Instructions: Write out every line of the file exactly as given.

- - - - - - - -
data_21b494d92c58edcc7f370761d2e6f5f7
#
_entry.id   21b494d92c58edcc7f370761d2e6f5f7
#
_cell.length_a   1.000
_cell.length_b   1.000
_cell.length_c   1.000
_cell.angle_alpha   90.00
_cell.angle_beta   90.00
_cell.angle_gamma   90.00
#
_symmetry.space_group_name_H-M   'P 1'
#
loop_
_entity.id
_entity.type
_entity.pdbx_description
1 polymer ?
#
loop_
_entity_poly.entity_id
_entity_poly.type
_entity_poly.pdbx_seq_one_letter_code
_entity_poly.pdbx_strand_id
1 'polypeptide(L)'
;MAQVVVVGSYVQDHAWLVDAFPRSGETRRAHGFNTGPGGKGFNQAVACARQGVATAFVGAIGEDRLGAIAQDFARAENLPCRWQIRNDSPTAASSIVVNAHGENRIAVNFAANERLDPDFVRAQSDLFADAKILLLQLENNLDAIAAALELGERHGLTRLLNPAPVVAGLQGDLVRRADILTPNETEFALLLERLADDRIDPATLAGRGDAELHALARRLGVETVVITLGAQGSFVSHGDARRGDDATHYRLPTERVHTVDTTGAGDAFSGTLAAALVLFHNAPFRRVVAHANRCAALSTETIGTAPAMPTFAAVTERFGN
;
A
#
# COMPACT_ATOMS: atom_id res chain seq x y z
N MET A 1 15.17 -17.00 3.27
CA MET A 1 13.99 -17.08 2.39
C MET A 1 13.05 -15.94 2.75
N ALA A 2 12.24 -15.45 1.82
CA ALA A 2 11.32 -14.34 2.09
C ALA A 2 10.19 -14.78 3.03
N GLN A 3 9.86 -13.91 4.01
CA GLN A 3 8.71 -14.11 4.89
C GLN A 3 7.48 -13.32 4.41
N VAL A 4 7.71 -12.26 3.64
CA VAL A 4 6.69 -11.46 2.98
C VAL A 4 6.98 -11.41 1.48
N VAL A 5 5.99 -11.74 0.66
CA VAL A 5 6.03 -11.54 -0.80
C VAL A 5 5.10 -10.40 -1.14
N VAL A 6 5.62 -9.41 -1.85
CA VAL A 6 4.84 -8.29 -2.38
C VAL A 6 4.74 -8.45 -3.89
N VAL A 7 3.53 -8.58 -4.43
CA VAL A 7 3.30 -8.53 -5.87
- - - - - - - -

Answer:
data_21b494d92c58edcc7f370761d2e6f5f7
#
_entry.id   21b494d92c58edcc7f370761d2e6f5f7
#
_cell.length_a   1.000
_cell.length_b   1.000
_cell.length_c   1.000
_cell.angle_alpha   90.00
_cell.angle_beta   90.00
_cell.angle_gamma   90.00
#
_symmetry.space_group_name_H-M   'P 1'
#
loop_
_entity.id
_entity.type
_entity.pdbx_description
1 polymer ?
#
loop_
_entity_poly.entity_id
_entity_poly.type
_entity_poly.pdbx_seq_one_letter_code
_entity_poly.pdbx_strand_id
1 'polypeptide(L)'
;MAQVVVVGSYVQDHAWLVDAFPRSGETRRAHGFNTGPGGKGFNQAVACARQGVATAFVGAIGEDRLGAIAQDFARAENLPCRWQIRNDSPTAASSIVVNAHGENRIAVNFAANERLDPDFVRAQSDLFADAKILLLQLENNLDAIAAALELGERHGLTRLLNPAPVVAGLQGDLVRRADILTPNETEFALLLERLADDRIDPATLAGRGDAELHALARRLGVETVVITLGAQGSFVSHGDARRGDDATHYRLPTERVHTVDTTGAGDAFSGTLAAALVLFHNAPFRRVVAHANRCAALSTETIGTAPAMPTFAAVTERFGN
;
A
#
# COMPACT_ATOMS: atom_id res chain seq x y z
N MET A 1 15.17 -17.00 3.27
CA MET A 1 13.99 -17.08 2.39
C MET A 1 13.05 -15.94 2.75
N ALA A 2 12.24 -15.45 1.82
CA ALA A 2 11.32 -14.34 2.09
C ALA A 2 10.19 -14.78 3.03
N GLN A 3 9.86 -13.91 4.01
CA GLN A 3 8.71 -14.11 4.89
C GLN A 3 7.48 -13.32 4.41
N VAL A 4 7.71 -12.26 3.64
CA VAL A 4 6.69 -11.46 2.98
C VAL A 4 6.98 -11.41 1.48
N VAL A 5 5.99 -11.74 0.66
CA VAL A 5 6.03 -11.54 -0.80
C VAL A 5 5.10 -10.40 -1.14
N VAL A 6 5.62 -9.41 -1.85
CA VAL A 6 4.84 -8.29 -2.38
C VAL A 6 4.74 -8.45 -3.89
N VAL A 7 3.53 -8.58 -4.43
CA VAL A 7 3.30 -8.53 -5.87